One principle of copyright law is that if you can prove independent authorship, there cannot be liability no matter how similar your work is to the prior work. "If by some magic a man who had never known it were to compose anew Keats's 'Ode on a Grecian Urn,' he would be an 'author,' and if he copyrighted it, others might not copy that poem, though they might of course copy Keats's." (Sheldon v. MGM Pictures Corp., 81 F.2d 49, 54 (2d Cir. 1936)).
Now, of course, the challenge is proving that you've never heard a given piece of music, or never read a particular work of fiction. If you have, even unconscious copying exposes to liability. And if the plaintiff can prove that you had access (such as the scriptwriter who sent a copy to a movie studio), they will have an even easier time proving the copying.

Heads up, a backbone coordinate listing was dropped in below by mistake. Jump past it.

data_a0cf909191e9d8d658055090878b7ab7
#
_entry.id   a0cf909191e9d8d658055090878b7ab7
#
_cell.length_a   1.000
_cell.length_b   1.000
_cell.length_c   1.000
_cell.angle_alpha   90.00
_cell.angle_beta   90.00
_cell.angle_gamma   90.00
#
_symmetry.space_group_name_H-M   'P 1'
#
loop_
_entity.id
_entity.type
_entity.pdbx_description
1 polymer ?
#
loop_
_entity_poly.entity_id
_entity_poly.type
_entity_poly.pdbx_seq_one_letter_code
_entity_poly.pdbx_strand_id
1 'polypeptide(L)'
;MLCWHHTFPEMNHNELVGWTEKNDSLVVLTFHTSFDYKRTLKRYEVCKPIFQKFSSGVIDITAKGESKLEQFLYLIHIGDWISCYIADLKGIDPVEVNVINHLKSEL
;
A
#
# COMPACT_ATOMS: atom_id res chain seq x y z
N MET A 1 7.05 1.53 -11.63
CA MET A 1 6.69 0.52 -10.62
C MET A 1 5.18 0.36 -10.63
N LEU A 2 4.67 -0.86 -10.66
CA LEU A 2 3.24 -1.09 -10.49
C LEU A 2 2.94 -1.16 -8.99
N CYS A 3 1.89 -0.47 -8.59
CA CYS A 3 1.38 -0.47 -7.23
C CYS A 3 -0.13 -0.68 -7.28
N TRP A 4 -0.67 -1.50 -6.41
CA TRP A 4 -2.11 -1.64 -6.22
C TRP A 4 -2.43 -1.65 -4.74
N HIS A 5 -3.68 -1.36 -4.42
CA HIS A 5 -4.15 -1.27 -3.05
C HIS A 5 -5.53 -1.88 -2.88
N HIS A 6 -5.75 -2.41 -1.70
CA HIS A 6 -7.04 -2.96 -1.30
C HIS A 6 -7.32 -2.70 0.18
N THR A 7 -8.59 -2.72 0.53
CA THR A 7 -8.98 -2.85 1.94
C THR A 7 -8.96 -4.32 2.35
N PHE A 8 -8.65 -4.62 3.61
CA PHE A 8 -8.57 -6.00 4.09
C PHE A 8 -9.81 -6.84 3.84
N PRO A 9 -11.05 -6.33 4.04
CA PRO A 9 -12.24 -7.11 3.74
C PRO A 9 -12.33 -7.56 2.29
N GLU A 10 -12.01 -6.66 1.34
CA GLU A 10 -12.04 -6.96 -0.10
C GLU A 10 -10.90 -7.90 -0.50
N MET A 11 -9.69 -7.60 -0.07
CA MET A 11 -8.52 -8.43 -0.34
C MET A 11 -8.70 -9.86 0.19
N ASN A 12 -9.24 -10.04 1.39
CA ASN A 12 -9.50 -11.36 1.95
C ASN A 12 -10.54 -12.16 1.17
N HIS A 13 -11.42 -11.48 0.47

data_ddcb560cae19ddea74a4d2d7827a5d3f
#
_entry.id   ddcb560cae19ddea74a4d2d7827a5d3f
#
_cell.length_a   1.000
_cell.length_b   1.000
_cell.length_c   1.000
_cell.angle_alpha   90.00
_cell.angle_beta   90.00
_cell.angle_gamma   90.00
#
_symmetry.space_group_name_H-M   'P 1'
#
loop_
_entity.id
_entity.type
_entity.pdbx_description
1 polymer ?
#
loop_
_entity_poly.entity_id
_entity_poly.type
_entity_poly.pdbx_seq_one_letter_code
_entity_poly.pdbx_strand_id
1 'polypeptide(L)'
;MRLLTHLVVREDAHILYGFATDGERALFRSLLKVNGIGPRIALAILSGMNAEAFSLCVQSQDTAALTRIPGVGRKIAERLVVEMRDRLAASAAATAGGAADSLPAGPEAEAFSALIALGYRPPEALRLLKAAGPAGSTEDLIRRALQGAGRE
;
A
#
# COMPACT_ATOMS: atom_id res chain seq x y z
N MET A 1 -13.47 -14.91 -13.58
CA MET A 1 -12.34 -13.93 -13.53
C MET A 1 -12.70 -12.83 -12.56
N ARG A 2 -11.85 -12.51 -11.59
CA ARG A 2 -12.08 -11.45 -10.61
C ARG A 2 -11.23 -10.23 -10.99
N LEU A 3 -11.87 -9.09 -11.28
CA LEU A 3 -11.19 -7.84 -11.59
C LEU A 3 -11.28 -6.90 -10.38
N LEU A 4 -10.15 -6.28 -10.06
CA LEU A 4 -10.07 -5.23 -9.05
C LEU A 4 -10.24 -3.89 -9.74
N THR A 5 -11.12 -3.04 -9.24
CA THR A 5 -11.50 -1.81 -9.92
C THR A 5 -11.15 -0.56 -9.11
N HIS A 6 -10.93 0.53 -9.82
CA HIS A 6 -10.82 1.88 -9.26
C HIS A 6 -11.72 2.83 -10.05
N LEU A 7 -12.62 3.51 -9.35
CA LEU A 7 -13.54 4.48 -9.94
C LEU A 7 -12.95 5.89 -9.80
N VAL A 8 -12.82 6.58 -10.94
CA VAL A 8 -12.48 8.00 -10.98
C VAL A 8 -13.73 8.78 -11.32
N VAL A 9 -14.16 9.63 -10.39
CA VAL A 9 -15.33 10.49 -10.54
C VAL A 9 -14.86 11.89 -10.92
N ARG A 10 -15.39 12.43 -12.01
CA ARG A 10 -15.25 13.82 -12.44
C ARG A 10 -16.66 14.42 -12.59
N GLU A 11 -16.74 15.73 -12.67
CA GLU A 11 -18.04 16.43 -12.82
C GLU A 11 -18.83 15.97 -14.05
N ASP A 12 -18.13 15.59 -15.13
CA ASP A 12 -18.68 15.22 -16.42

If there is no proof of copying or not-copying, the copying can be proved circumstantially either through expert testimony or the jury's evaluation. The expert might testify something like "There is an identical tonal progression in these two songs, even though they were written in different keys. There were a million different ways the songs could have been written, but they are identical in this respect." The jury can consider that information and find the defendant liable. Or, the judge may simply tell the jury, "You may listen to these two songs, and find the defendant liable if you find them to be substantially similar to the extent that it is more likely than not that the defendant copied the plaintiff."
TL;DR: The process can be conclusive, but if it isn't, then the output will be the evidence that the jury will consider.